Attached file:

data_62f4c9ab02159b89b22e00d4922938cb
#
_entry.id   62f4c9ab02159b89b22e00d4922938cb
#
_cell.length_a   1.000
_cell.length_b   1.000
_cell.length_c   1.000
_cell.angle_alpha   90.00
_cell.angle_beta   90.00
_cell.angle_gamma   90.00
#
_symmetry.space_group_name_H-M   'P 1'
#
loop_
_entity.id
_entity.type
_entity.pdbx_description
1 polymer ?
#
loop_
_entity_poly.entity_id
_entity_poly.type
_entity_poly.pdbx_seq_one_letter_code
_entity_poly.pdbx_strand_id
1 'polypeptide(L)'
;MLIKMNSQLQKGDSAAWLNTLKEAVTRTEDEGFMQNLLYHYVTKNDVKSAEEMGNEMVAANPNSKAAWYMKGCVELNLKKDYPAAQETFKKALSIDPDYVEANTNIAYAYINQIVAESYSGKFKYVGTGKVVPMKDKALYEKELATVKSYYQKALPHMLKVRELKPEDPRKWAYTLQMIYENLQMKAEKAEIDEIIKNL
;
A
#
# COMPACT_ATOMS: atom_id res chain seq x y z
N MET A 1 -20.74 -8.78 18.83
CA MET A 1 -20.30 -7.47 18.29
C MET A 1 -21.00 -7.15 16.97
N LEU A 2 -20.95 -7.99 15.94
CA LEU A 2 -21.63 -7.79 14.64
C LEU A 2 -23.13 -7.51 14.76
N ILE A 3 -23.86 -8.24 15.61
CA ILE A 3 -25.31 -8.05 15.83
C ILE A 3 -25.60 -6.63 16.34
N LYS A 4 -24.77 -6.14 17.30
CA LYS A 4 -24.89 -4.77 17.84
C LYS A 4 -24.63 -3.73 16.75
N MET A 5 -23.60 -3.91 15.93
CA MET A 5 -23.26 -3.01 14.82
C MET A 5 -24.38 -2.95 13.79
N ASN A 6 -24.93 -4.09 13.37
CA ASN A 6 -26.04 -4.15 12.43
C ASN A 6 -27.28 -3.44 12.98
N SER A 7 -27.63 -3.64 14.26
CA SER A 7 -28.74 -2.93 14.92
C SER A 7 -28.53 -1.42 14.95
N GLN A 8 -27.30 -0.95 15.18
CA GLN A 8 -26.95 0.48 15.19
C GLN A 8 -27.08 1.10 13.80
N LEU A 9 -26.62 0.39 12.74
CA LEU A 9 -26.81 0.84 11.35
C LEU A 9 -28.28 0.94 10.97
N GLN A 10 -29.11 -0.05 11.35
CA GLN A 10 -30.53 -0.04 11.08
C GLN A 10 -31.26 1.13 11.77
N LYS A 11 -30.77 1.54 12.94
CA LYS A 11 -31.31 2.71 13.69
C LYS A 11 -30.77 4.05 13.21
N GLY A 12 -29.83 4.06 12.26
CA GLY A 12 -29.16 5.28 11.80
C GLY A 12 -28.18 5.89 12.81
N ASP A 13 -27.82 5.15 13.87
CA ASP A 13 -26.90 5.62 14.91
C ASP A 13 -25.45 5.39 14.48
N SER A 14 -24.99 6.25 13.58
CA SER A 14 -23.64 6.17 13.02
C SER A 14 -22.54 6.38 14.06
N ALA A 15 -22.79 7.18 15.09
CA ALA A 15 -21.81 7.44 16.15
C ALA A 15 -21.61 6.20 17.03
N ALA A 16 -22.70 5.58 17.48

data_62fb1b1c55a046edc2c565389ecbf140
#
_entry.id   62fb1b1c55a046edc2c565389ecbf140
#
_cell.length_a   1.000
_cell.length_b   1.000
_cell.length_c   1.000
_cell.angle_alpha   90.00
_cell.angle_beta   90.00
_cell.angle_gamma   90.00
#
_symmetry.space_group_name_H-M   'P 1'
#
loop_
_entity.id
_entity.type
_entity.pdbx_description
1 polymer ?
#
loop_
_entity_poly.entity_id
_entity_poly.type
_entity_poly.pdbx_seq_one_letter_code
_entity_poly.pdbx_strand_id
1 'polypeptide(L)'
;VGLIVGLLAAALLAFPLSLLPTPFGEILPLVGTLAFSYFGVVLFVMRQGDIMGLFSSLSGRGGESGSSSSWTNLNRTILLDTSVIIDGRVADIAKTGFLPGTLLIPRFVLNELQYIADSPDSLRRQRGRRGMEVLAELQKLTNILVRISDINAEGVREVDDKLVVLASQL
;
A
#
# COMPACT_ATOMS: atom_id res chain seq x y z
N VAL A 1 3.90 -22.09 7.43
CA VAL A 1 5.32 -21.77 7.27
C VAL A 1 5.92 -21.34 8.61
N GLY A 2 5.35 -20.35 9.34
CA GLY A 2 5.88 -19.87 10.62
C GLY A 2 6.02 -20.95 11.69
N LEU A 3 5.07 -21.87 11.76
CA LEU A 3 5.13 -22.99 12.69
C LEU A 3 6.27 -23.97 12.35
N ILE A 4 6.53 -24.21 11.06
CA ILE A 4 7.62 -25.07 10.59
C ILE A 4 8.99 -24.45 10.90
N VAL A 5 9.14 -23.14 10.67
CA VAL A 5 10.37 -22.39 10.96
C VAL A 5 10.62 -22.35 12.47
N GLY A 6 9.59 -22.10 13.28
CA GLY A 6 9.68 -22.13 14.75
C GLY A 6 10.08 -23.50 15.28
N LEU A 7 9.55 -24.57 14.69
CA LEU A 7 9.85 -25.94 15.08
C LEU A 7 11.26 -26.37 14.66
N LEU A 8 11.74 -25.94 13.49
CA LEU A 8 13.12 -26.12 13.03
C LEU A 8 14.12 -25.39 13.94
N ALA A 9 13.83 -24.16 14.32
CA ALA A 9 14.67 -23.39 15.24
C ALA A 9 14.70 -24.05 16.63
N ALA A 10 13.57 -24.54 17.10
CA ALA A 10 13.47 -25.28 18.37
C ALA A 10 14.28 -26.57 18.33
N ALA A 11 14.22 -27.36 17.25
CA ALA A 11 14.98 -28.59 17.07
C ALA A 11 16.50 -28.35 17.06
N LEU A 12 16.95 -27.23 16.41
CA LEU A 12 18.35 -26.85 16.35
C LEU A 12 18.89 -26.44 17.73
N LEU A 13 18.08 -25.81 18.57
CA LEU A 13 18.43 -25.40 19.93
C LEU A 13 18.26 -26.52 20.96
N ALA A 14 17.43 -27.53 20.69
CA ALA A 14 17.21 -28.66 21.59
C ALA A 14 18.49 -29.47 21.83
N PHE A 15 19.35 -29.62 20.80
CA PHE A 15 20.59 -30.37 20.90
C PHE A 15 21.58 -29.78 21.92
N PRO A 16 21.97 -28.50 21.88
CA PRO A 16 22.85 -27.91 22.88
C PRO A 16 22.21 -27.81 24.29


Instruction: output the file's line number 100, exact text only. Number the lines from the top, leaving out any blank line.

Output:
_entity_poly.pdbx_strand_id